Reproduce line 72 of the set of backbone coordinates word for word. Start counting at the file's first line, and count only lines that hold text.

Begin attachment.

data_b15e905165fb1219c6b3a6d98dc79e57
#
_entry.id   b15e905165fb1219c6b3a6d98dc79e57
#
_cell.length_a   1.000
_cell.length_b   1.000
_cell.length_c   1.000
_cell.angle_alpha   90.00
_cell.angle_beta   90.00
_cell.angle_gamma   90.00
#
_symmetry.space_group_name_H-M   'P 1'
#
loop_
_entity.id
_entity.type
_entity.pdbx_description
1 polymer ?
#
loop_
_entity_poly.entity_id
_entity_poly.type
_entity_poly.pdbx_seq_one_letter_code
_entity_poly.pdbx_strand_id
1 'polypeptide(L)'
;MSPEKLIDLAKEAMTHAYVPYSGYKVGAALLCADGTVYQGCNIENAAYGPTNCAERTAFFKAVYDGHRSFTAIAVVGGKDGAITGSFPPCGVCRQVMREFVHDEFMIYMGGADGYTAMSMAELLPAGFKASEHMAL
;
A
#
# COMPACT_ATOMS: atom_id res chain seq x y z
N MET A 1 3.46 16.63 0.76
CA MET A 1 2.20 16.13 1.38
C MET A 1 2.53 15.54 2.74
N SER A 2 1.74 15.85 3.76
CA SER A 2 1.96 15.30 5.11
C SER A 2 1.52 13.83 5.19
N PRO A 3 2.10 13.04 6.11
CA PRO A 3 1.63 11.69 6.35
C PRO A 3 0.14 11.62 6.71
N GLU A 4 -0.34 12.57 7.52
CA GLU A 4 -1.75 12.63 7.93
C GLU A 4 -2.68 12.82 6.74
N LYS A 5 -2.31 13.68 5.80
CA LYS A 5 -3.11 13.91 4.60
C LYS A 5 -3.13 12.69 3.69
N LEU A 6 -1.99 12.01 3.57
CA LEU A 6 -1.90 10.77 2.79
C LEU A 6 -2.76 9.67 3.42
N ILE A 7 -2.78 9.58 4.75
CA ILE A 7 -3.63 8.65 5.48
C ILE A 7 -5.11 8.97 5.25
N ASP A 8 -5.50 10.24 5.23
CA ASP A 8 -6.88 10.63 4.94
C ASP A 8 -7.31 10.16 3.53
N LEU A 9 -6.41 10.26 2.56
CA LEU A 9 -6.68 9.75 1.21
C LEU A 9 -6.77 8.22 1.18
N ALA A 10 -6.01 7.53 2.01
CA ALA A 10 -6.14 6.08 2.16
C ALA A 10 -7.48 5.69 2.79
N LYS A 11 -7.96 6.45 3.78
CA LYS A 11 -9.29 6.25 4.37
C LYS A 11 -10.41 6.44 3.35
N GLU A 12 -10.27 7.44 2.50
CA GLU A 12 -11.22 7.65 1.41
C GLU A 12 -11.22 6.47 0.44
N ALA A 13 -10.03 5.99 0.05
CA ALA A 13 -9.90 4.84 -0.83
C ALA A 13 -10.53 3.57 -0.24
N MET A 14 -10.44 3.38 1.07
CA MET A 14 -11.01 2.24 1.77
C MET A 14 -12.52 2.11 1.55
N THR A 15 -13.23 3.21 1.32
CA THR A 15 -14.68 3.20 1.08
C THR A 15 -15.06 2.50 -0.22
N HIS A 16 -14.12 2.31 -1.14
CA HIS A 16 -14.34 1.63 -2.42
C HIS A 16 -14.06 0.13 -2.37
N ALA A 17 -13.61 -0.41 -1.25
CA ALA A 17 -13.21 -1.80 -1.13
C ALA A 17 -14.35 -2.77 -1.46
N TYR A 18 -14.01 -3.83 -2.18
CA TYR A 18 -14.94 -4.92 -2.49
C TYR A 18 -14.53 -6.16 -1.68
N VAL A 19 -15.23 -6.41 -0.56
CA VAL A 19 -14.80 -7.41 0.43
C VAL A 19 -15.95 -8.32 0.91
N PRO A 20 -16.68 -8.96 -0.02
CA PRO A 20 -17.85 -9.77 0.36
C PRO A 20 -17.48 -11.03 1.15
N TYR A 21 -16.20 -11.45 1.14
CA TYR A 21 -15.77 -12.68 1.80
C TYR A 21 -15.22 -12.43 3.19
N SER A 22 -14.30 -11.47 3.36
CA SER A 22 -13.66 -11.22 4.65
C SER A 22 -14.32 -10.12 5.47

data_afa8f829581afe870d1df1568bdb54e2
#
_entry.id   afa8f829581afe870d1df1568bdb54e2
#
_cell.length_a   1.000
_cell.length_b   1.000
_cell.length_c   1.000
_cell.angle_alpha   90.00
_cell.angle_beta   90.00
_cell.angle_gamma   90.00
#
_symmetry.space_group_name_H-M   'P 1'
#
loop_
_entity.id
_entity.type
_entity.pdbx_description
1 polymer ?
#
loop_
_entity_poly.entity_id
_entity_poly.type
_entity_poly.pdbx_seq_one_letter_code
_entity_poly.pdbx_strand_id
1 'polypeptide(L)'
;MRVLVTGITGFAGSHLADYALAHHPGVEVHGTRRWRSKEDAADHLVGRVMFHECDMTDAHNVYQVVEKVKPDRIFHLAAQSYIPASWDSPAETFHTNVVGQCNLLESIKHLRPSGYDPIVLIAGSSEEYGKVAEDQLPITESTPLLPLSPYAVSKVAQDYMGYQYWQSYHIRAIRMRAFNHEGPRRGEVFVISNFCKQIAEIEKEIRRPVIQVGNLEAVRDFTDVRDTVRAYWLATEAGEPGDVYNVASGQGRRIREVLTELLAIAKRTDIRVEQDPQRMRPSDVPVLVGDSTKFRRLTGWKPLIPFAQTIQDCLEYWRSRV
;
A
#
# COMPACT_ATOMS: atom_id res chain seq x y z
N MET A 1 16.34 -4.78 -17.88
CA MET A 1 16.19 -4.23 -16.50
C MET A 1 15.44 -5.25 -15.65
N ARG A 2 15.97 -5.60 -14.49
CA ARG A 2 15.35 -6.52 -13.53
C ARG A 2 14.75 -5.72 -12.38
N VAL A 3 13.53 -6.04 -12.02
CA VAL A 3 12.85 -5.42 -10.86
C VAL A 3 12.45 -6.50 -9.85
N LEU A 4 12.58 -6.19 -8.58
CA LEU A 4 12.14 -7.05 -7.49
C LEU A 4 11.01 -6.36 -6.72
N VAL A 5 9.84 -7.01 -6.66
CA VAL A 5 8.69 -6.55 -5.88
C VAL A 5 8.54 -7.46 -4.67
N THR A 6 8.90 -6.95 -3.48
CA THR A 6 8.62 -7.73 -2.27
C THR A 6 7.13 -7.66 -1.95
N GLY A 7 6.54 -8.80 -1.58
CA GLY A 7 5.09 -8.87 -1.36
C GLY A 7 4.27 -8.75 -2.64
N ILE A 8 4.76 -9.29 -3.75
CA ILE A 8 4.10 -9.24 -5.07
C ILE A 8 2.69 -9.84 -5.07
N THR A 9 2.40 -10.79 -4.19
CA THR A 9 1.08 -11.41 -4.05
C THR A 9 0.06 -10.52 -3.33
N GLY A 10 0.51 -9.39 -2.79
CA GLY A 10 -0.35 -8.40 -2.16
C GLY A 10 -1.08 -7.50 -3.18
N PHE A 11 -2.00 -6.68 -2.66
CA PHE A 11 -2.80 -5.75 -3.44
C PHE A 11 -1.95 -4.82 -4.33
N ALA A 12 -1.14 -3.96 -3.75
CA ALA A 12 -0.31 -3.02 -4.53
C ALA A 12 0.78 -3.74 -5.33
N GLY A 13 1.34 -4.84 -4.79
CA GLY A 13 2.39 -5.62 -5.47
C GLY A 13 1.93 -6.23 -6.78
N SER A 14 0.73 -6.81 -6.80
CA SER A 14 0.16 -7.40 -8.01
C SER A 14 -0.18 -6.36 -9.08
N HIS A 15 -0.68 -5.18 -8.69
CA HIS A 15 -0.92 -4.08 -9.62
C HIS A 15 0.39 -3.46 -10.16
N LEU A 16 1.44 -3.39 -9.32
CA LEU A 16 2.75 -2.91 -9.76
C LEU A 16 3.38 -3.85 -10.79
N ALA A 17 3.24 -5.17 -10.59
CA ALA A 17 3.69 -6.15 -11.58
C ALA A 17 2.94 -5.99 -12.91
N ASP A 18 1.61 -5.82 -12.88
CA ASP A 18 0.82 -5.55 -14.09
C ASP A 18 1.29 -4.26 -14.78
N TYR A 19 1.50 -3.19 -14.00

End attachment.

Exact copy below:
C MET A 14 -12.52 2.11 1.55